alternative services, have been doing things with their community, have been maybe partnering up locally to do home deliveries, or they’ve been packaging up with other wholesalers to be getting more than just a pint delivered to your house. It’s like a DIY cocktail kit for it.
“So we’re going to give you the stuff and you can make your own pizzas from our in-house cook, Chef, team…”, or whatever it is. I’ve a lot of pubs locally here off the back of them and I don’t want to get into this massive one, but offer back rooms to do the curries for the school vouchers. A lot of our local pubs, here have been doing free lunches for the families that can’t afford to eat. Where I live in Hackney there’s a particularly high number of families who need those vouchers.
So there’s a lot that’s been lot of community work there. They’ve been getting pr with in that way and don’t get me wrong…I’m not saying do the community work to get press coverage. What I am saying is in the current climate, we need stories of positivity and we need stories of goodwill. So if your business is doing things in that space, you should be shouting about it because we all need to be uplifted. Actually off the back of the first wave, and I’m seeing it already for the second wave, is a trend and a need for positive news and there’s positive news outlets now springing up all over the place.
But also where a lot of newspapers are now shifting into more digital content and online they are looking for people who are doing good or good in the community to showcase, because as people, we know…I don’t know about you…I felt like at the beginning of the pandemic I was watching Bojo on TV every day and now I see my BBC breaking news alert, and I think “I’ll just wait to read whatever the breaking news alert is later.”, because you’re just going to tell me what it is later anyway.
We’re all getting a bit disillusioned from it, we all need lightheartedness. So I think in terms of what small businesses are doing, again, like we mentioned it earlier, they are all in an agile place to be quite reactive and to change what it is they’re doing and to be shouting about that and I think the real power is when we collaborate, as a small business community together, it’s not just shouting about when you’re winning…it’s also shouting about when you’re struggling.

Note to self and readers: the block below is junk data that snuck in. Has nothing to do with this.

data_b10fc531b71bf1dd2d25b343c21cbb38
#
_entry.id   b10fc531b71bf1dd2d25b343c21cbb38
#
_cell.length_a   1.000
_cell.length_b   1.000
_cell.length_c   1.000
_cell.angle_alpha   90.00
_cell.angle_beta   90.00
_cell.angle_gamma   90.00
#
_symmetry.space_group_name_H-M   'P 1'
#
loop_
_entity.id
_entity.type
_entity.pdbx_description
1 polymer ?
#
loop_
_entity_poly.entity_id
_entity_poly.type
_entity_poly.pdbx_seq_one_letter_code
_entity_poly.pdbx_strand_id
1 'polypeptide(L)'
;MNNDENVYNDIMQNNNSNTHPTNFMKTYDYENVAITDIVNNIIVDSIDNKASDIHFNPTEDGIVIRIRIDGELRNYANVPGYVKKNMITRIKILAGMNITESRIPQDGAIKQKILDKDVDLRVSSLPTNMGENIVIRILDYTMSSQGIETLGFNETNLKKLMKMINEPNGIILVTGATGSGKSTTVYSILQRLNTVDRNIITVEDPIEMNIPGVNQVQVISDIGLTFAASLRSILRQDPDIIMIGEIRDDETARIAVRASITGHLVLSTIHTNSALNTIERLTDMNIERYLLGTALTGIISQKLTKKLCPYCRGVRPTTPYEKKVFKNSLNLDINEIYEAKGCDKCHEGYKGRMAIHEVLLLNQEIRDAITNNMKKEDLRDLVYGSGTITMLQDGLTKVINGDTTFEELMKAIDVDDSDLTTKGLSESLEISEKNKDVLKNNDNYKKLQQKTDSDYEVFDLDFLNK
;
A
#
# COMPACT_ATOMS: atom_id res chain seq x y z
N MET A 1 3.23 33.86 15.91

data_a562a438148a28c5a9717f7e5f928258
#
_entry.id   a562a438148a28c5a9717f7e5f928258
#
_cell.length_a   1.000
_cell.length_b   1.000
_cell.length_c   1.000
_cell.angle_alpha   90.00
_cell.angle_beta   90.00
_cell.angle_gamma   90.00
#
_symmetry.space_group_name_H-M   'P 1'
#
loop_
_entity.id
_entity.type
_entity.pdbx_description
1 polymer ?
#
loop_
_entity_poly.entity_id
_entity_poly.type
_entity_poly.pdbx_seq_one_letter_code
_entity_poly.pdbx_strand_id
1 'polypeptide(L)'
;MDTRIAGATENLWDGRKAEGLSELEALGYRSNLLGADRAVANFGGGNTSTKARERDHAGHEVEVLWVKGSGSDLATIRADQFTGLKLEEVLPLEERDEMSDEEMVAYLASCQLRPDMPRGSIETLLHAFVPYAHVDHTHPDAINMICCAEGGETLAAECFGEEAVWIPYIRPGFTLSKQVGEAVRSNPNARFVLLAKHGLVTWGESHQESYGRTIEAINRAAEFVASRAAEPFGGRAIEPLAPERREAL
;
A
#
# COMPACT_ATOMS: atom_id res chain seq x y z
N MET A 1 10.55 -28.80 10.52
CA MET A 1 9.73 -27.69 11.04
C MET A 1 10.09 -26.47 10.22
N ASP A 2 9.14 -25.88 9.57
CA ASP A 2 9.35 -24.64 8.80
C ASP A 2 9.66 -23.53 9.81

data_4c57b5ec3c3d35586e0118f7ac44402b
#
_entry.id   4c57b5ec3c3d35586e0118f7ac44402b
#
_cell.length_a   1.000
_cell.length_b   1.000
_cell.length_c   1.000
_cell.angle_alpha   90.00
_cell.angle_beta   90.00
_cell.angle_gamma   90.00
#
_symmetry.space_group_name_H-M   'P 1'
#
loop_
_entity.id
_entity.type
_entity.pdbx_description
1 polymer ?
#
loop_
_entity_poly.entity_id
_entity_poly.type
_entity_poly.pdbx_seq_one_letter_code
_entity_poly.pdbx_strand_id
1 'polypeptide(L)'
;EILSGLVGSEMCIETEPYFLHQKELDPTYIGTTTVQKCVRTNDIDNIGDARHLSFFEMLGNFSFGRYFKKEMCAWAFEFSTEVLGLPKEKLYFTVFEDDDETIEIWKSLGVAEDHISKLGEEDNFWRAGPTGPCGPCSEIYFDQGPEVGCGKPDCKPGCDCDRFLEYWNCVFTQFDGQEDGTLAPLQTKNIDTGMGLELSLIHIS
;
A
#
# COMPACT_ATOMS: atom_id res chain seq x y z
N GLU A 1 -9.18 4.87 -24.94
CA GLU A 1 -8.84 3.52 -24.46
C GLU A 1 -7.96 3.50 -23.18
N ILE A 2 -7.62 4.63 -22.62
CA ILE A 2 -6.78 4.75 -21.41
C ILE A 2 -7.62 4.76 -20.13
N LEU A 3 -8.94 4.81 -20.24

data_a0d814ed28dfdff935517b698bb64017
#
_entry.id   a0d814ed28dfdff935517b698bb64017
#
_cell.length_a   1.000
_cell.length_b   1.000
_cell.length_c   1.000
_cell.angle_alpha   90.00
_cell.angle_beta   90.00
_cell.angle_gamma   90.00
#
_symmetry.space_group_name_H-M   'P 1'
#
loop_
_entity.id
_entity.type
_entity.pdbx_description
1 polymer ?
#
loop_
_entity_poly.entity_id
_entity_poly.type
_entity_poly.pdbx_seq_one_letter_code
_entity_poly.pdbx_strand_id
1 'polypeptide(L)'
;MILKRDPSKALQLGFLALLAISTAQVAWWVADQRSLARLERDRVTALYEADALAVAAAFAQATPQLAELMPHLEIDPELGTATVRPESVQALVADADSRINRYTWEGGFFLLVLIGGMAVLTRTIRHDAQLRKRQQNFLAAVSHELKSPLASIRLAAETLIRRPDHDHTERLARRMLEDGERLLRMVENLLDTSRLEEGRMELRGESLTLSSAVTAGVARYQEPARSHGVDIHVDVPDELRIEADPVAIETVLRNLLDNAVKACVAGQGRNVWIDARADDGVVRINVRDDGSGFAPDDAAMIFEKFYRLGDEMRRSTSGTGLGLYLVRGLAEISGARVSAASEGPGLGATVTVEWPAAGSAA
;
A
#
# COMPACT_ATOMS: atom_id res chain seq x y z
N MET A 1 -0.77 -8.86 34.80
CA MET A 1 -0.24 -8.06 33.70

So if you need to do a crowd funder get your local regional paper involved. If you need to be pivoting your services and you need other businesses to collaborate to be using your space on the times that you can’t open, or know whatever it is that you can do, shout…shout out and say what it is that you need!
I think when the biggest lessons I’ve learned from working in the small business community is that when we shout out they I need help with ‘X’, they will rally round. We just need to be told. Right, I was in a bit of a predicament last summer when my second child was born and a lot of people would say to me, “Tell me what you need…”, and I couldn’t. Because I couldn’t, people couldn’t help, but other people would say, “I think you need food. So I’m going to send you some food.” “I think you need this. So I’m going to send you drinks.” “I think you might need someone to clean your house…”, and one of her mates came around and cleaned my house. “I think your other son needs a play date…”
When you’re in the midst of panicking about your business, you can’t always say to people what it is you need help with
but if you can going back to that sort of Crisis PR chat that we had at the start, taking that step aside and saying what is it you need…what do you need help with and who in the community can help you with that?
Because when we all pull together we can do some amazing things.